Philip Ruddock’s Sydney council challenges legality of GST levies on local government | GST
A Sydney council led by the former Howard government minister Philip Ruddock is spearheading a high court case arguing that GST levied on local councils is unconstitutional.
The challenge by Hornsby shire council questions the legality of the goods and services tax it has paid since it was first introduced by the Howard government in 2000.
Given Hornsby paid $144,479 notional GST in just the last year of the two decades of the tax’s operation, the claim could be worth several million to the council and tens or hundreds of millions across the 537 councils that make up the third tier of government in Australia.
The council argues that local governments are in effect forced to pay GST through an agreement between the commonwealth, states and territories in 1999 that councils either account for and pay “notional GST” or equivalent amounts will be withheld from their grants if they refuse.
That breaches the constitution’s guarantee that the federal government “cannot impose any tax on property of any kind belonging to a state”, it submitted.
The commonwealth rejects the council’s claim, arguing the “voluntary” payments are not a tax because there is “no compulsory exaction of property” involved, including in withholding grant payments.
It says councils “have no legal right to receive” grants and Hornsby’s case amounts to seeking a “windfall” of keeping both the full value of grants and not paying GST.
Ruddock, the mayor of Hornsby council, was a cabinet minister in the Howard government from 1998 to 2007, including during the time the GST was designed and legislated.
A spokesperson for the council said it was pursuing the case in “the interests of its ratepayers and residents” and that this was its priority “whatever the effect on the tax base if the notional GST scheme is unconstitutional”.
“Wearing his current hat, the mayor supports council’s decision to commence these proceedings.”
Ruddock confirmed he and other councillors had been briefed by the general manager and supported the court battle.
“My role is to make decisions in council’s best interests,” he told Guardian Australia. “The fact I may have been in a previous role doesn’t influence that I have a responsibility to make sound decisions.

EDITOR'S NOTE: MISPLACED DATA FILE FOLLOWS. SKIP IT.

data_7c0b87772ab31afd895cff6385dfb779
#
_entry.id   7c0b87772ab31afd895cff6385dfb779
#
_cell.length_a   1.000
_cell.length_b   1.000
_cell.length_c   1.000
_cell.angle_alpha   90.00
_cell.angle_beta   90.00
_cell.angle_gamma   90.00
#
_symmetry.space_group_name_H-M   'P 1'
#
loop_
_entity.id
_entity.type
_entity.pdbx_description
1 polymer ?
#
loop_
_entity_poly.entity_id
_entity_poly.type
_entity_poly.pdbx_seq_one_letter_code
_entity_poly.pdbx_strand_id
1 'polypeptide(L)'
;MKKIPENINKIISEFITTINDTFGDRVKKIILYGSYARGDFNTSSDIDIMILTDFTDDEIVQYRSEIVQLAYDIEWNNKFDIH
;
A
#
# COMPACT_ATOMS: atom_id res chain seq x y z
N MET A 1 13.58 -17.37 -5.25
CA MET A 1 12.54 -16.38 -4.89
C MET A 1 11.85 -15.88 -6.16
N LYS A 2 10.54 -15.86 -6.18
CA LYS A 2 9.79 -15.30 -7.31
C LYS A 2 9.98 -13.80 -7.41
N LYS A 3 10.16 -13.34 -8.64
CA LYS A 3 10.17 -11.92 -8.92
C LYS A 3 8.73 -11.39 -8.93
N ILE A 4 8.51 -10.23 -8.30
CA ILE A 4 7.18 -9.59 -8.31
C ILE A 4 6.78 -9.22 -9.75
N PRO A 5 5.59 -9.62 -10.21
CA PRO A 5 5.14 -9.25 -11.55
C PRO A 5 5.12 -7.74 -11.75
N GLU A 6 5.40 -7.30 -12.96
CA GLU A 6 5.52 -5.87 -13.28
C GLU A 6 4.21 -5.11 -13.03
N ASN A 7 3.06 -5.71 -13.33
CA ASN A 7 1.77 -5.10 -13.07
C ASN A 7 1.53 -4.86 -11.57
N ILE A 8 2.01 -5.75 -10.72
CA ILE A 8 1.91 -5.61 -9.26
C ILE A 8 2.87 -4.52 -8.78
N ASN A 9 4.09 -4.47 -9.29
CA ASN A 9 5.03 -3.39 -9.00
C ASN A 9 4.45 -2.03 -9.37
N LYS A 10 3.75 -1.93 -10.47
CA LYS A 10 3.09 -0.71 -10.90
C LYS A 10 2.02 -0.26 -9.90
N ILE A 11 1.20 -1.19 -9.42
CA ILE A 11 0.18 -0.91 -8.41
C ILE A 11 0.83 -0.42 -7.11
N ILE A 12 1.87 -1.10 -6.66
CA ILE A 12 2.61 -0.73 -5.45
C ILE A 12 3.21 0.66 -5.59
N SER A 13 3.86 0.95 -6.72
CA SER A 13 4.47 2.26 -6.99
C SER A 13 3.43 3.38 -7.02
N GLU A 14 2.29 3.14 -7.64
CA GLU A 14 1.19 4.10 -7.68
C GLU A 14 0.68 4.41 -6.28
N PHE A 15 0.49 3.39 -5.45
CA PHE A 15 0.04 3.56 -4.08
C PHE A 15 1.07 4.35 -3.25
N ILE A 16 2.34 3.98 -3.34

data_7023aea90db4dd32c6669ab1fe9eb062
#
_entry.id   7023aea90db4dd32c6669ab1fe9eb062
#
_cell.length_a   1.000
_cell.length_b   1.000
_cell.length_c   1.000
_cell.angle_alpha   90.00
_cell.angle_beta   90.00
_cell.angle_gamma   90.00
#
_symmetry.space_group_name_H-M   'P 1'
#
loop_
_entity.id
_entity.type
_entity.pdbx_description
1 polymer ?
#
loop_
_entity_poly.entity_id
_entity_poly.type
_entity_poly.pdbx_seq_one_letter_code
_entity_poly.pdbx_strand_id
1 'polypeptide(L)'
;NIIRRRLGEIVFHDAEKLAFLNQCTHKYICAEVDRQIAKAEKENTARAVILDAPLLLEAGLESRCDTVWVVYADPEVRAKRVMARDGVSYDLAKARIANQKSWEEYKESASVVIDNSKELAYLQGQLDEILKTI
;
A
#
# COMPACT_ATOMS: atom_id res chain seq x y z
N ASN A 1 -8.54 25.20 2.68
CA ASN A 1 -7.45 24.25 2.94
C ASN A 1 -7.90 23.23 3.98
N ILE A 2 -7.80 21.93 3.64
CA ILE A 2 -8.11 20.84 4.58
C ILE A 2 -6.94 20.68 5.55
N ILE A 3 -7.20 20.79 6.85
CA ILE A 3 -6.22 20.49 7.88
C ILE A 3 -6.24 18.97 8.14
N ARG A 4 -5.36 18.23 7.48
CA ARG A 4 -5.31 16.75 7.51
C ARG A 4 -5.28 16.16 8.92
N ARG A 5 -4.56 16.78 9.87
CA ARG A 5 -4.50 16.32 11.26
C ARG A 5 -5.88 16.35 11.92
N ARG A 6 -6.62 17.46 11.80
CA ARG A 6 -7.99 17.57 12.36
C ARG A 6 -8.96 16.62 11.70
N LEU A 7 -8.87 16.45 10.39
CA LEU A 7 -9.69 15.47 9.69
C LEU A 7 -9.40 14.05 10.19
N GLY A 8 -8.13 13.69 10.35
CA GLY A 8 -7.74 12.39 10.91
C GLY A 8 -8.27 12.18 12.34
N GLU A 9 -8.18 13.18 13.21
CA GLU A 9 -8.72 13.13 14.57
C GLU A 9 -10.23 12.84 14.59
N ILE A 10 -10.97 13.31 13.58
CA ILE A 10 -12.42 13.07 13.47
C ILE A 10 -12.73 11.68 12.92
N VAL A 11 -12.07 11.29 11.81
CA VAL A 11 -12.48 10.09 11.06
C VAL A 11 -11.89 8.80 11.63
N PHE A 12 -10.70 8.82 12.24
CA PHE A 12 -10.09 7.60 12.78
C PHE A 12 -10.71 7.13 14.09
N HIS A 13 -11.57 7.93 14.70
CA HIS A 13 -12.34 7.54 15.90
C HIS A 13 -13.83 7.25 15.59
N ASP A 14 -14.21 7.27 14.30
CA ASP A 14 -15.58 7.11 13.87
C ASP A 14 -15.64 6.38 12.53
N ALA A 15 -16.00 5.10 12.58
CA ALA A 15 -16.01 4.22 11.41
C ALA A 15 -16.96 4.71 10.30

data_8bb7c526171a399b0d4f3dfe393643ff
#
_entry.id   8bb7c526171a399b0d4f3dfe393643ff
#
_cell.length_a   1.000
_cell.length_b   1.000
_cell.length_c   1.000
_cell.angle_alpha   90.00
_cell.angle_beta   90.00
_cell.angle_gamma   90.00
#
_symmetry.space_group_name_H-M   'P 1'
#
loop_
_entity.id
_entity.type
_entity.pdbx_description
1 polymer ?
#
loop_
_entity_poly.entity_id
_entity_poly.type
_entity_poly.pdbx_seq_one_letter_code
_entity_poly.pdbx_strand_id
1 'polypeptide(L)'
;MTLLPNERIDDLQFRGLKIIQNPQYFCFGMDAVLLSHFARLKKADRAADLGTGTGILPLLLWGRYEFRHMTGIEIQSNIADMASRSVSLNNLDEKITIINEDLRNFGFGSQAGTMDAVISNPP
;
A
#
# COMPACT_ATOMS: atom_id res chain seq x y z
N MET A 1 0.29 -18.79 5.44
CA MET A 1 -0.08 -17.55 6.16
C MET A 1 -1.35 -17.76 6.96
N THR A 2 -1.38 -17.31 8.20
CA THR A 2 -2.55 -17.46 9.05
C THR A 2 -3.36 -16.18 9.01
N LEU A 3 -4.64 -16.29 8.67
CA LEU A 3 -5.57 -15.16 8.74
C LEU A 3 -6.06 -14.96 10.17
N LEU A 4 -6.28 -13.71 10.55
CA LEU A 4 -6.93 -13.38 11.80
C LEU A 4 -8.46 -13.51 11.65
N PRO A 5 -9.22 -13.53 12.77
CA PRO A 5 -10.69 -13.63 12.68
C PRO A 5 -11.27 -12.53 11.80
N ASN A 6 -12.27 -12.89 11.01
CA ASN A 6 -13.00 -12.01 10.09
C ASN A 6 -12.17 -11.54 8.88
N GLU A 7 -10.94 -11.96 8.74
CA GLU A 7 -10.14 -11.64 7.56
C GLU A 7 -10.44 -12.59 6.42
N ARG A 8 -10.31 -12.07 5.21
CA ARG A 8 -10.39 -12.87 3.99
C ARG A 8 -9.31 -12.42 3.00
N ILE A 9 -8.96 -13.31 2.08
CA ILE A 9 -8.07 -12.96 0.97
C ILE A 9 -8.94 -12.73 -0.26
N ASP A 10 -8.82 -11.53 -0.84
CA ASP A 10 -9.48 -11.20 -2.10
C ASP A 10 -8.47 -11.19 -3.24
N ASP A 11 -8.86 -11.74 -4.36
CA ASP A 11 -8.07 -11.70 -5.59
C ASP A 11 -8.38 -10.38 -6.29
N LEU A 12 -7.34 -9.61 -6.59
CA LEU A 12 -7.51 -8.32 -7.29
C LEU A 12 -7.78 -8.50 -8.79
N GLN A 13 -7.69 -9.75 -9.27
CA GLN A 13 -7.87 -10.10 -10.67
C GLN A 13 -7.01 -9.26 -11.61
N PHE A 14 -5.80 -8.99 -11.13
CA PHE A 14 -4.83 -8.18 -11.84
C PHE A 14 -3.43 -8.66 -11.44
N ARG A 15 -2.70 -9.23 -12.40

“I’m acting for council in the context of costs we have to meet, as we are constrained financially due to council amalgamations.”
In a writ launching the case in December 2021, Hornsby sought a declaration that it was entitled to GST it had paid since July 2000 plus interest – a yet to be calculated amount.
In its May 2022 business activity statement alone, the council reported paying $144,479 GST on sales and $981,929 GST on purchases, a net amount of $836,450 refunded by the tax office.
In September the parties agreed to facts narrowing the case to consideration of one set of transactions: the council’s $35,000 purchase of a Holden Colorado Trailblazer four-wheel drive in September 2018, and its sale, which included the payment of $3,182 in GST, in May 2022.
In July 2022 the council’s general manager, Steven Head, wrote to the Australian Taxation Office stating it had reported and paid the GST “under protest”.
In its submissions, Hornsby council argues although the commonwealth can place conditions on grants to states, it cannot “require action which is in contravention of a constitutional prohibition”, including requiring the states to withhold funds from local government.
The council says it was “compelled” to pay GST or suffer “detrimental consequences”, including deductions from grants that make up 2% of its annual revenue, compromising its ability to maintain “sporting ovals, grandstands, bridges and … infrastructure”.
Though notionally voluntary, the council says this makes GST payments a form of “forced benevolence” that amounts to an unconstitutional tax.
It described the 1999 agreement and legislation giving effect to it as “a circuitous device” to avoid the prohibition on taxing states’ property.
“In the event the plaintiff does not pay the notional GST, the amount will be taken from it.”
The council’s spokesperson told Guardian Australia that the GST regime required council pay the ATO “notional GST on supplies of council’s property”.
“But for the regime, council would have been entitled to retain this money for the benefit of its residents.”
The council’s spokesperson confirmed that, if successful, “a claim for restitution of notional GST paid by council will be pursued separately”.
The commonwealth submitted that it had agreed with states and territories to treat councils “as if” they were subject to GST to achieve “equality of treatment” between government and non-government entities.
The agreement “enabled the GST system to work as intended (as a value added tax, the burden of which is ultimately borne by the consumer) by ensuring that the interposition of a state in the supply chain did not disrupt the system of input tax credits on which the system depends”, it said.
The commonwealth submitted that the threat of withholding grants did not make “notional GST” payments a tax or “forced benevolence” because councils were under no “legal obligation” to pay it, and were explicitly given the choice not to do so.
The commonwealth submitted that councils can pay notional GST or receive a reduced grant but this left them “no worse off” because they would be in the same position either way.
“To deny the plaintiff a windfall gain is not to ‘compel’ it to make a payment of notional GST.”
The commonwealth is supported by New South Wales, which is the second defendant, and interventions from Queensland, Victoria, Western Australia and South Australia.
Hornsby council will file reply submissions in February, before the case is heard in early 2023.